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MG MGF Technical - Help! Beloved MGF won't start

I've had my second hand MGF 9 months (it's 5 years old, 23K, 1.8 VVC)and since purchase (from Rover dealer) have had trouble starting the car. Car went back to dealer who diagnosed (?)the need for new HT leads. However, 4 months later MGF decides for no apparent reason to not start (a clicking noise can be heard from rear of car) - and starter motor doesn't even turn. After several jump starts (and the AA out to rescue me) to get car back to dealer, they have now 'diagnosed' a dead battery due to mirror lights being left on which caused battery to drain. I don't think so.

Please help, cos the bill for this work is extortionate, and i really don't think this is the cause of the problem (i would notice lights on). The AA suggested the stepper motor was faulty.
Emma Phillips

Are you sure the clicking is coming from the rear of the car and not behind the dash? Relay behind the dash feeds the starter motor when you turn the key. Therefore if relay is working, it may be the starter motor itself, the starter motor solenoid or the connections to it. Check out the starter motor which is seen by taking out the grille above the engine (where you check the oil and water). The motor is on the LH side down at the bottom as you look through the gap. Check the thinner wire going to the motor is not loose. They do tend to work loose and if you can pull the connection off easily it is too loose. If need be squeeze up the connector when it's disconnected with a pair of pliers and then push it back on. Don't get the pliers near the large terminals or you may find yourself holding onto something rather hot! There should be a plastic tie wrap around the solenoid holding this wire from flapping about too much. Obviously added to reduce the likelihood of this problem. Check also the large wire connections to the motor. These are bolted on. If loose then disconnect the battery first before attempting to tighten them with a spanner.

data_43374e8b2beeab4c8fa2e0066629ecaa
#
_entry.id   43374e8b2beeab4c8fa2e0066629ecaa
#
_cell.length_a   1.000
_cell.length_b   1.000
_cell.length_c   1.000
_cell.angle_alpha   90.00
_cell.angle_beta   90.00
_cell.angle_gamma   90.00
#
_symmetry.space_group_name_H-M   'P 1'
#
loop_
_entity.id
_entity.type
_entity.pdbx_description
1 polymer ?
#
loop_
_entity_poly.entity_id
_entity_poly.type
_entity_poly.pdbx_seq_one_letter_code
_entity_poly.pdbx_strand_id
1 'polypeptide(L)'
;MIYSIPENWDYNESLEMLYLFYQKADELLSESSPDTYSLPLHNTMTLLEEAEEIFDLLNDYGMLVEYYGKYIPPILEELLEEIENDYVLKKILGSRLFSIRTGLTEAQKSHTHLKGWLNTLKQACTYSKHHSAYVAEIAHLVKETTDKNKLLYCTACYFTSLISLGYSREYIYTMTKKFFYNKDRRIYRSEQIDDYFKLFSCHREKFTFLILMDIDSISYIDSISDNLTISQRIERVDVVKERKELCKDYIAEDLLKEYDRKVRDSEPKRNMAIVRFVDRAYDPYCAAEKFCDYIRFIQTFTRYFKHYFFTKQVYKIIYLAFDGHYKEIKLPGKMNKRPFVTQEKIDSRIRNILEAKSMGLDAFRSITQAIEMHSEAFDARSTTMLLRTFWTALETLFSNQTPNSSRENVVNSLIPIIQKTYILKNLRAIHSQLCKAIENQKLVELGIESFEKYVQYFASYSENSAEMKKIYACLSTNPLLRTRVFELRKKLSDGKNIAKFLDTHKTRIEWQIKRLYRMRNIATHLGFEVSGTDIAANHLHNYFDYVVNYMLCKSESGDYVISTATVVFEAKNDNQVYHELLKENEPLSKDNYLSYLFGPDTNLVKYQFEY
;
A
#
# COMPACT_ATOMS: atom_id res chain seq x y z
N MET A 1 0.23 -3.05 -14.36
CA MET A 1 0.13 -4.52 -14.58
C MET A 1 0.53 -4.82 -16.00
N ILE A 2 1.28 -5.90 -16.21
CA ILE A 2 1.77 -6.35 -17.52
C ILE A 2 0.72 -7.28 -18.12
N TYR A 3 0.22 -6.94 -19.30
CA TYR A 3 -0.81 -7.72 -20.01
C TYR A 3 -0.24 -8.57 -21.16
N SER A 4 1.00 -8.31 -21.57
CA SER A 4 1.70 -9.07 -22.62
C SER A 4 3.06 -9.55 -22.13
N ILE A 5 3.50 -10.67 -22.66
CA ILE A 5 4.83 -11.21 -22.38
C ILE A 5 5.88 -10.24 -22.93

If the battery is not being charged properly then it will go flat giving same symptoms. Check the voltage if you can. If your lights are dim then this is a good indication of a flat batt. Enough power will be left in the battery to make the solenoid on the starter click but not enough to pull it into engagement. This has happened on mine and I traced mine to a broken connection on the alternator. It made small intermittent connections with the vibration as I drove along but eventually burnt itself apart. This is an engine cover removal job 'cos the alternators in front of the engine. Remember to disconnect the battery first before checking connections on the alternator. Good luck. HTH
Bruce Caldwell